Grocery shopping is not much fun. For some, it’s pure stress – for autistic people, for example. Yet stores could do a lot about it.
For autistic people, supermarkets mean sensory overload; shopping usually ends with screaming, hitting, running away and knocking things over Photo: dpa
Katja Cragle’s four-year-old son Emil likes to go shopping. He often asks her about it. But shopping with him is not so easy. She always has to put him off or come up with excuses. Emil was diagnosed with autism last fall. "Taking him shopping basically ends in disaster," Cragle says over the phone. "It only takes about a minute, and he’s yelling, crying, hitting, knocking things over." The problem is supermarket sensory overload, which overwhelms people with autism: bright lights, too loud, too many people, too much clutter.
The discounter Lidl in Ireland is well aware of this problem. Since the beginning of April, after a one-year test run, autism-sensitive shopping evenings have been gradually introduced in all stores. These always take place on Tuesdays from 6 to 8 pm. Then the lights will be turned down, there will be no more loudspeaker announcements or music, the scanner tones will be quieter, there will be a front place in the checkout line for those affected and additional help on request. All of this is designed to make shopping easier.
Cragle learned about this concept in Ireland through a Facebook group where people with autism share information. "Oh man, this would be a lifesaver," she thought, "If it’s possible in Ireland, we need to try it here." On a Monday morning in mid-April, that was. She sat down at her kitchen table and wrote her petition to Lidl Germany on change.org. It demands: "Weekly autism-sensitive shopping evenings at Lidl Germany (as at Lidl Ireland)". 832 signatures have already been collected.
Cause of the Petition Lidl stores in Ireland show consideration for people with autism.
This is what the initiator wants Autism-sensitive shopping evenings also in Germany.
What she really wants To be able to go shopping together with her son.
Cragle and her son live in Hamm, a city of 200,000 in North Rhine-Westphalia. There are two Lidl stores there, "and both are a disaster because they are completely overcrowded." That’s why she either goes shopping before 4 p.m., when Emil is still at kindergarten, or when his grandma can watch him. When she does have to take him, she is often met with a lack of understanding and even nasty comments.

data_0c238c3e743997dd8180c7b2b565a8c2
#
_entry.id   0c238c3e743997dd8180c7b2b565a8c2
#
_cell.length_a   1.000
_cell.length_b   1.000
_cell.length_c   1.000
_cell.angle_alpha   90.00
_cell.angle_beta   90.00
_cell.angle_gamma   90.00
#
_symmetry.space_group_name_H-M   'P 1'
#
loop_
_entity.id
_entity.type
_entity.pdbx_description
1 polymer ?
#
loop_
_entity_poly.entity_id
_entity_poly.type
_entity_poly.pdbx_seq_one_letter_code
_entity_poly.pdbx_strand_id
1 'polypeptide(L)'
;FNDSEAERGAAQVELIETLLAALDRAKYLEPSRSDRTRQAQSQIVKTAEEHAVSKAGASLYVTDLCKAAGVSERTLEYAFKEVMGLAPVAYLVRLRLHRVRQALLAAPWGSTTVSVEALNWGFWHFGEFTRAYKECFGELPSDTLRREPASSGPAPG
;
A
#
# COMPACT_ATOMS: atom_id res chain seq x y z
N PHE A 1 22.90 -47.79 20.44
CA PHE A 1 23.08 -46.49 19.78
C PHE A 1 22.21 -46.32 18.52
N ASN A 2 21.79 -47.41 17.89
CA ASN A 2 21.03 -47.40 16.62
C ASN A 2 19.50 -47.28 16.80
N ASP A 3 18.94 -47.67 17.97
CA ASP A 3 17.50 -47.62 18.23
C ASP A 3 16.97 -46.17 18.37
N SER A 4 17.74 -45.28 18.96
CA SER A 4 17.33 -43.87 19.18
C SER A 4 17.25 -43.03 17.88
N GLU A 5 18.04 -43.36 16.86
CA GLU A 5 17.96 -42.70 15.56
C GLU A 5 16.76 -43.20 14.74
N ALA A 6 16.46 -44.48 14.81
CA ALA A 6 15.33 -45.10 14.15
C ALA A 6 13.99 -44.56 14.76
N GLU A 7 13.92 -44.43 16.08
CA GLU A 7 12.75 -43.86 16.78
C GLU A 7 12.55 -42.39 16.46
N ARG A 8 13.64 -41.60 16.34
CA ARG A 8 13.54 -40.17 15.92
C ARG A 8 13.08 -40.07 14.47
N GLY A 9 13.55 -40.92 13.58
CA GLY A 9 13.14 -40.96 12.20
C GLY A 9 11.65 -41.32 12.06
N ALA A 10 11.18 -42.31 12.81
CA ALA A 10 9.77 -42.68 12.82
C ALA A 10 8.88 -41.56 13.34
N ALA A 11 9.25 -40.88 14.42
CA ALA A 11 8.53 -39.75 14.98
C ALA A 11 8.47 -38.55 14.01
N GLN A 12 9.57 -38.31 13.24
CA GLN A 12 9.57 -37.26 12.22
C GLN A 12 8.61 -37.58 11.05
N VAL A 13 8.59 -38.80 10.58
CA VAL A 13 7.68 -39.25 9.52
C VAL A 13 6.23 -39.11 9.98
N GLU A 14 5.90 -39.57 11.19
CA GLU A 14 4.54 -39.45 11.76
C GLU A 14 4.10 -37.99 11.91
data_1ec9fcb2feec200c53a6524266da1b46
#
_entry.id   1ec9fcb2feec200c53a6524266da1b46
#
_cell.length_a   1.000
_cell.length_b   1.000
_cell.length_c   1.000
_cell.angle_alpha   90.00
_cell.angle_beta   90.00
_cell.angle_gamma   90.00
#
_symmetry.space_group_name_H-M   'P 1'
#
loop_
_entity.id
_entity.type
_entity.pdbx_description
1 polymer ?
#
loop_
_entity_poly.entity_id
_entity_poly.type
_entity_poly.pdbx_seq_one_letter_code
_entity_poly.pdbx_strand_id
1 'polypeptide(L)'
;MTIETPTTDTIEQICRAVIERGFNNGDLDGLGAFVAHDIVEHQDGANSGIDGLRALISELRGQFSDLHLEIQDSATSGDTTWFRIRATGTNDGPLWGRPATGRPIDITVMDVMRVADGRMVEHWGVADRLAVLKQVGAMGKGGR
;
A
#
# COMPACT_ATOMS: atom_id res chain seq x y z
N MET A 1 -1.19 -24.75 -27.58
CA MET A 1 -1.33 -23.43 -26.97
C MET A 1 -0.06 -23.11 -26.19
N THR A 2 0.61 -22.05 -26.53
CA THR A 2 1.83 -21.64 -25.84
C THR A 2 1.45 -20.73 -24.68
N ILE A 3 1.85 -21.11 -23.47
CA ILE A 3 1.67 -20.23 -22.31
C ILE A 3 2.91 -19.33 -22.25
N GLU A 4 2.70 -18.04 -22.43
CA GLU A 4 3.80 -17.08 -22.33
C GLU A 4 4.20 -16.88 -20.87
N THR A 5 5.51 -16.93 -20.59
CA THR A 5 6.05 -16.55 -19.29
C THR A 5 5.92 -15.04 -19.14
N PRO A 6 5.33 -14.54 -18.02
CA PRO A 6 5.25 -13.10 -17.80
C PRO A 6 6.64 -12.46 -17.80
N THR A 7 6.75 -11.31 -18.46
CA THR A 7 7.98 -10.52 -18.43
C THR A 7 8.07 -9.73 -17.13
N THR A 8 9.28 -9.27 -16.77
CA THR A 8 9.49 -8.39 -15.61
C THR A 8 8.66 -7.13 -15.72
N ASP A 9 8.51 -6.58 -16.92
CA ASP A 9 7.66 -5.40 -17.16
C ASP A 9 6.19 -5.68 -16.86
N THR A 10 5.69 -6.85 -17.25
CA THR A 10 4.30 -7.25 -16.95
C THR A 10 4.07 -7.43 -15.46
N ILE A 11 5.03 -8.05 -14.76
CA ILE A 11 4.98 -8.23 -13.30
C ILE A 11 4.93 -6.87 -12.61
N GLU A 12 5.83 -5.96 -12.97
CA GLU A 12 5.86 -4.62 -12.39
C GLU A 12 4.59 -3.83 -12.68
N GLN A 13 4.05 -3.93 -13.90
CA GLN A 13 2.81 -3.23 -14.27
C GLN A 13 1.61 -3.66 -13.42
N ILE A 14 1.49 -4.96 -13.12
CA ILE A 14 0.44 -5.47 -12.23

Two hours in which the stores take into account the needs of people with autism "would already help us so much," says the single parent. For everyone else, too: about one percent of people in Germany have some form of autism, says Friedrich Nolte of Autismus Deutschland e. V.
This text comes from the taz am wochenende. Always from Saturday on the kiosk, in the eKiosk or immediately in the practical weekend subscription. And on Facebook and Twitter.
"Currently, Lidl Germany does not plan to introduce shopping hours in which the store design is specially adapted to the requirements of autistic people," Lidl Germany informs on request. "However, we will discuss the Lidl Ireland test with our colleagues and include the response to it in future considerations."
The petition could provide an impetus; after all, Lidl, they write, "wants to offer every customer a pleasant shopping experience." That’s not the case for customers with autism. "But we have just as much right to go shopping," Cragle says. For her, the petition is just the first step: other supermarkets could follow. "Lidl is where I hope to have the best chance of success to start with," says Cragle. Why should what works in Ireland not work here?